a. an outer chamber configured for employment in a preexisting space comprising an air exchange system wherein said air exchange system exchanges the air within said outer chamber with air from outside of said outer chamber and a sealable portal;
b. an inner containment chamber, fully contained inside said outer chamber said inner containment chamber comprising microorganisms, said inner containment chamber constructed from rigid modular wall and ceiling panels comprising utility lines selected from the group consisting of CO2, N2, O2, air, water, vacuum, propane, electrical, data, and communication lines and combinations thereof, and said inner containment chamber further comprising a first air filtration system and a second air filtration system, wherein said first air filtration system exhausts air from inside said inner chamber and said second air filtration system draws air into said inner chamber and a sealable portal, wherein said first air filtration system is configured to prevent escape of said microorganisms from said inner containment chamber; and
c. an air pressurization system, wherein said air pressurization system provides negative pressurization in said outer chamber and said inner chamber.
19. The biological containment apparatus of claim 18 in which the inner chamber comprises a space accommodating a bed for a patient with an infectious disease.
Description

This application claims the benefit of Provisional Application 60/374,402,filed Apr. 22, 2002.

FIELD OF THE INVENTION

The present invention relates to apparatus and systems for isolating hazardous agents and organisms from their handlers and the public. In particular, the present invention relates to modular negative pressure biological containment chambers.

BACKGROUND OF THE INVENTION

The growing awareness of potential acts of bioterrorism from both international and domestic terrorist groups has accentuated concern about the ability of the nation's laboratory infrastructure to respond to a widespread threat, and has increased concerns about the security of biological and chemical agents handled in research environments. While the potential of biological and chemical warfare and terrorism is neither new nor previously unrecognized, the actual implementation of such a bioterrorist attack on US soil sharply increased public and worker concern. It also increases the probability that other terror groups will seek to follow suit now that the vulnerabilities have been exposed.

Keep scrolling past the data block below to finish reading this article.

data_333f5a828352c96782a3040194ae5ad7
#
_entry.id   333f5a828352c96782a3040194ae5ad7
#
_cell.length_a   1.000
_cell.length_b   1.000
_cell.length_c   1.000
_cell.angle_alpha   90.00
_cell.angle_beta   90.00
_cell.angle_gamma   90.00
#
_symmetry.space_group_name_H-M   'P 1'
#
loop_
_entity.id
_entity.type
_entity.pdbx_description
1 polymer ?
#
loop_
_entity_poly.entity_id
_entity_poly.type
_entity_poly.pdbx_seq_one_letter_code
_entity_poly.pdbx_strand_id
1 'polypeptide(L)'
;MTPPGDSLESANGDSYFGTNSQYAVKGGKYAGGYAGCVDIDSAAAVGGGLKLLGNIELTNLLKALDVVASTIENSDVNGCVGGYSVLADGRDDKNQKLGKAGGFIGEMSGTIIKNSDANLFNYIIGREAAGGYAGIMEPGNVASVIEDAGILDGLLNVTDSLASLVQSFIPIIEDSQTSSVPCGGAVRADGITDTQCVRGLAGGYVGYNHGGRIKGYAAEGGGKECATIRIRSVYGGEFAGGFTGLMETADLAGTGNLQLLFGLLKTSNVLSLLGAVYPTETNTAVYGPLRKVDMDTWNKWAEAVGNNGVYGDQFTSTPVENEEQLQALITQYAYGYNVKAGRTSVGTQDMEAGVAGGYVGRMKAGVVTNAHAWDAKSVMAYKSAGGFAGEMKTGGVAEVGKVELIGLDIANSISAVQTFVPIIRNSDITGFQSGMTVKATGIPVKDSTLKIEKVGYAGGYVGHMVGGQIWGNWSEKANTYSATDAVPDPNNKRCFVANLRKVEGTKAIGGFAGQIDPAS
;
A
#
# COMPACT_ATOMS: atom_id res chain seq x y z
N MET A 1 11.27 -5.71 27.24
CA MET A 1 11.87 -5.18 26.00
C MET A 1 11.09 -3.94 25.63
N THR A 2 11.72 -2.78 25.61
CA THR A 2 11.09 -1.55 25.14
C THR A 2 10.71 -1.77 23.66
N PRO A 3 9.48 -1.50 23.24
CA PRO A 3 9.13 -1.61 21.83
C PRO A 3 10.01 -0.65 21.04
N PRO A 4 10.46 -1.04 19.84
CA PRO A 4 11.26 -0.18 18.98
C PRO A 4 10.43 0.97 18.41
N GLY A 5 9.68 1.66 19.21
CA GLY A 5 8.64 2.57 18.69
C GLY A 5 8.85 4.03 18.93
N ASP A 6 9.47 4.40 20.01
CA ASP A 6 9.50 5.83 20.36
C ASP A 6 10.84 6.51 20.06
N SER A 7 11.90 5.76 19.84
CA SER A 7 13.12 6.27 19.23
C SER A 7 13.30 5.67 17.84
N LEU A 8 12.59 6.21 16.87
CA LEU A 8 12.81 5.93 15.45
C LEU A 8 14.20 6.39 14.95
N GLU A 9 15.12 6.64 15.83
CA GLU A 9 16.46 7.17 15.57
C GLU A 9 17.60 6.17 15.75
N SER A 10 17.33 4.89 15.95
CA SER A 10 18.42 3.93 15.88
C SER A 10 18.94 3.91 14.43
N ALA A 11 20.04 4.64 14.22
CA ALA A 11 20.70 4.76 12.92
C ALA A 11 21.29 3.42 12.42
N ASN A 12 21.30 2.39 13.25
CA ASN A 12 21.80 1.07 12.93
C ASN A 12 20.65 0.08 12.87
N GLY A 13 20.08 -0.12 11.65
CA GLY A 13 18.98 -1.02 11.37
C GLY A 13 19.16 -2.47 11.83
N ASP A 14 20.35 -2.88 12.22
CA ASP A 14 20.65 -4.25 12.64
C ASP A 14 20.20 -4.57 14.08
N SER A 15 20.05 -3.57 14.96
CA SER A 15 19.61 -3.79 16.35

In particular, the anthrax attacks of late 2001 highlighted major vulnerabilities of the federal and corporate mail and package handling systems to adequately contain biological and chemical agents. The contamination of the Hart senate office building exposed the basic vulnerability of office complex design to bioterror agents delivered in the mail, or by other means.

In response to these actual and perceived threats, there has been a dramatic increase in funding, both at home and abroad, for research directed to furthering our understanding of bioterrorism agents and to developing more effective countermeasures. For example, biodefense expenditures in the 2002 U.S. budget amounted to $1.4 billion; a further supplemental appropriation in the wake of September 11 added an additional $3.7 billion. The Presidents 2003 budget, summarized in the document “Securing the Homeland, Strengthening the Nation” (Policies in Focus: February 2002) proposed $5.89 billion for defense against bioterrorism. This increase in research activity is heavily straining the small number of existing research facilities capable of handling the most potentially dangerous infectious agents. Thus, as the world prepares itself for the reality of bioterrorism, practical and cost effective approaches are being sought for rapidly strengthening laboratory infrastructure to higher levels of biocontainment.

There have been attempts to provide improved biological containment facilities to meet these growing demands. However, currently available biological containment chambers are often expensive and difficult to retro fit into existing structures especially when one considers the short time periods available for attempting to control potential outbreaks of infectious agents. What are needed are more cost effective and readily adaptable biological containment chambers.